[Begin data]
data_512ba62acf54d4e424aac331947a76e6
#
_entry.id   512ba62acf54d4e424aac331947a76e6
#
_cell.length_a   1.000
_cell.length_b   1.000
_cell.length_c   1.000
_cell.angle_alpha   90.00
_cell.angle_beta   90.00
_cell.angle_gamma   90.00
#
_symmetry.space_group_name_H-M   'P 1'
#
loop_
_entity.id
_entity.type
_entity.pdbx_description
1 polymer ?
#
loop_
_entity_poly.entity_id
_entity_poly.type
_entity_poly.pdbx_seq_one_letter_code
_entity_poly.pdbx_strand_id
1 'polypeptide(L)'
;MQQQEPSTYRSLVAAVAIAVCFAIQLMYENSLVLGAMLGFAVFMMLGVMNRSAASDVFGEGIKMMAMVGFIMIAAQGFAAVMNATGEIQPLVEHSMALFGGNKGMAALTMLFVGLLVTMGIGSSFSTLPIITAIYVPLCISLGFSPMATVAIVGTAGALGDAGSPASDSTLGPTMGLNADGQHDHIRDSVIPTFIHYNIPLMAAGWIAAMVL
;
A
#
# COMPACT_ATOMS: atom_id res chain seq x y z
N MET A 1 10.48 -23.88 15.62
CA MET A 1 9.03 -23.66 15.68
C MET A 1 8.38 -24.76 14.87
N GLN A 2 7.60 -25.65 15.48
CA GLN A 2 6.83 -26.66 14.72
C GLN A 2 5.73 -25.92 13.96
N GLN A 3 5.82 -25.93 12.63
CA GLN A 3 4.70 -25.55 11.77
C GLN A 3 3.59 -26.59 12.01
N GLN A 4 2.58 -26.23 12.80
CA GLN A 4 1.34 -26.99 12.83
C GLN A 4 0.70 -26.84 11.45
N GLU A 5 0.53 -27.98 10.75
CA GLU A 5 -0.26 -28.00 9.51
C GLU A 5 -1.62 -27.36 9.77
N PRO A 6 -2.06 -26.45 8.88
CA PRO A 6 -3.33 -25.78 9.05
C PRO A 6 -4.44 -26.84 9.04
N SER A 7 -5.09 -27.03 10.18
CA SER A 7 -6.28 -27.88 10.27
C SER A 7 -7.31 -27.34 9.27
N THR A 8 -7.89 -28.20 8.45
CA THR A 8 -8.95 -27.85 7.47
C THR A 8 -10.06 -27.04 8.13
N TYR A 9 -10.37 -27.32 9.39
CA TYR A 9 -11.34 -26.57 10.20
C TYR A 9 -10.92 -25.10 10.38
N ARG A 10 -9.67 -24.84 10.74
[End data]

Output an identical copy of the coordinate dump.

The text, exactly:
data_512ba62acf54d4e424aac331947a76e6
#
_entry.id   512ba62acf54d4e424aac331947a76e6
#
_cell.length_a   1.000
_cell.length_b   1.000
_cell.length_c   1.000
_cell.angle_alpha   90.00
_cell.angle_beta   90.00
_cell.angle_gamma   90.00
#
_symmetry.space_group_name_H-M   'P 1'
#
loop_
_entity.id
_entity.type
_entity.pdbx_description
1 polymer ?
#
loop_
_entity_poly.entity_id
_entity_poly.type
_entity_poly.pdbx_seq_one_letter_code
_entity_poly.pdbx_strand_id
1 'polypeptide(L)'
;MQQQEPSTYRSLVAAVAIAVCFAIQLMYENSLVLGAMLGFAVFMMLGVMNRSAASDVFGEGIKMMAMVGFIMIAAQGFAAVMNATGEIQPLVEHSMALFGGNKGMAALTMLFVGLLVTMGIGSSFSTLPIITAIYVPLCISLGFSPMATVAIVGTAGALGDAGSPASDSTLGPTMGLNADGQHDHIRDSVIPTFIHYNIPLMAAGWIAAMVL
;
A
#
# COMPACT_ATOMS: atom_id res chain seq x y z
N MET A 1 10.48 -23.88 15.62
CA MET A 1 9.03 -23.66 15.68
C MET A 1 8.38 -24.76 14.87
N GLN A 2 7.60 -25.65 15.48
CA GLN A 2 6.83 -26.66 14.72
C GLN A 2 5.73 -25.92 13.96
N GLN A 3 5.82 -25.93 12.63
CA GLN A 3 4.70 -25.55 11.77
C GLN A 3 3.59 -26.59 12.01
N GLN A 4 2.58 -26.23 12.80
CA GLN A 4 1.34 -26.99 12.83
C GLN A 4 0.70 -26.84 11.45
N GLU A 5 0.53 -27.98 10.75
CA GLU A 5 -0.26 -28.00 9.51
C GLU A 5 -1.62 -27.36 9.77
N PRO A 6 -2.06 -26.45 8.88
CA PRO A 6 -3.33 -25.78 9.05
C PRO A 6 -4.44 -26.84 9.04
N SER A 7 -5.09 -27.03 10.18
CA SER A 7 -6.28 -27.88 10.27
C SER A 7 -7.31 -27.34 9.27
N THR A 8 -7.89 -28.20 8.45
CA THR A 8 -8.95 -27.85 7.47
C THR A 8 -10.06 -27.04 8.13
N TYR A 9 -10.37 -27.32 9.39
CA TYR A 9 -11.34 -26.57 10.20
C TYR A 9 -10.92 -25.10 10.38
N ARG A 10 -9.67 -24.84 10.74